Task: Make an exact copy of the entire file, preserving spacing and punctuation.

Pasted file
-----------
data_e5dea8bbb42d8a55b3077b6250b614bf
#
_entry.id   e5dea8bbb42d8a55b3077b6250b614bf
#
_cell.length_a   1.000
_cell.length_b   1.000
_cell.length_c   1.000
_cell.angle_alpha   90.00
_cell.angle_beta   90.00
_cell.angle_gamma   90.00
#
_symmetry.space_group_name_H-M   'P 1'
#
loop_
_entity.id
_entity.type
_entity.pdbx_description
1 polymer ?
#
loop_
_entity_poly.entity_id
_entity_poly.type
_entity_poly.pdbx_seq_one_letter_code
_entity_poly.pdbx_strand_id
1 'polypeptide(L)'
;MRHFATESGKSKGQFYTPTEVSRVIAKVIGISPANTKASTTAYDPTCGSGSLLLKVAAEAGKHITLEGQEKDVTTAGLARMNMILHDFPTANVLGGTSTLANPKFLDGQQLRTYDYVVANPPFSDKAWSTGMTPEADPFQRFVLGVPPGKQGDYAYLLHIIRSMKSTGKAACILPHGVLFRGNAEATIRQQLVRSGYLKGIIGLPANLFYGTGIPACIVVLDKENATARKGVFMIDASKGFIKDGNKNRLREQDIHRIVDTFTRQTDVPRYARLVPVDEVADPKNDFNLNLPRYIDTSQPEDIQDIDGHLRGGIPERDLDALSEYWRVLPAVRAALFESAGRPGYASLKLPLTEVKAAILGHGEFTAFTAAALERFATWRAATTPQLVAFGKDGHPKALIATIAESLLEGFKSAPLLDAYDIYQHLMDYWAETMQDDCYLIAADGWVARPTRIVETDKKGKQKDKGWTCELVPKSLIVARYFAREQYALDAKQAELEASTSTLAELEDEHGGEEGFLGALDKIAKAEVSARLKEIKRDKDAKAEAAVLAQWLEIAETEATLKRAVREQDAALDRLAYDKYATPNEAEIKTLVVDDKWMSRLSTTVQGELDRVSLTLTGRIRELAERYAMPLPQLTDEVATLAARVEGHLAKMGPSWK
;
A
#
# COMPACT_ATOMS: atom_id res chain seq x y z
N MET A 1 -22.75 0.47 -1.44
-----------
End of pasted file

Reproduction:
data_e5dea8bbb42d8a55b3077b6250b614bf
#
_entry.id   e5dea8bbb42d8a55b3077b6250b614bf
#
_cell.length_a   1.000
_cell.length_b   1.000
_cell.length_c   1.000
_cell.angle_alpha   90.00
_cell.angle_beta   90.00
_cell.angle_gamma   90.00
#
_symmetry.space_group_name_H-M   'P 1'
#
loop_
_entity.id
_entity.type
_entity.pdbx_description
1 polymer ?
#
loop_
_entity_poly.entity_id
_entity_poly.type
_entity_poly.pdbx_seq_one_letter_code
_entity_poly.pdbx_strand_id
1 'polypeptide(L)'
;MRHFATESGKSKGQFYTPTEVSRVIAKVIGISPANTKASTTAYDPTCGSGSLLLKVAAEAGKHITLEGQEKDVTTAGLARMNMILHDFPTANVLGGTSTLANPKFLDGQQLRTYDYVVANPPFSDKAWSTGMTPEADPFQRFVLGVPPGKQGDYAYLLHIIRSMKSTGKAACILPHGVLFRGNAEATIRQQLVRSGYLKGIIGLPANLFYGTGIPACIVVLDKENATARKGVFMIDASKGFIKDGNKNRLREQDIHRIVDTFTRQTDVPRYARLVPVDEVADPKNDFNLNLPRYIDTSQPEDIQDIDGHLRGGIPERDLDALSEYWRVLPAVRAALFESAGRPGYASLKLPLTEVKAAILGHGEFTAFTAAALERFATWRAATTPQLVAFGKDGHPKALIATIAESLLEGFKSAPLLDAYDIYQHLMDYWAETMQDDCYLIAADGWVARPTRIVETDKKGKQKDKGWTCELVPKSLIVARYFAREQYALDAKQAELEASTSTLAELEDEHGGEEGFLGALDKIAKAEVSARLKEIKRDKDAKAEAAVLAQWLEIAETEATLKRAVREQDAALDRLAYDKYATPNEAEIKTLVVDDKWMSRLSTTVQGELDRVSLTLTGRIRELAERYAMPLPQLTDEVATLAARVEGHLAKMGPSWK
;
A
#
# COMPACT_ATOMS: atom_id res chain seq x y z
N MET A 1 -22.75 0.47 -1.44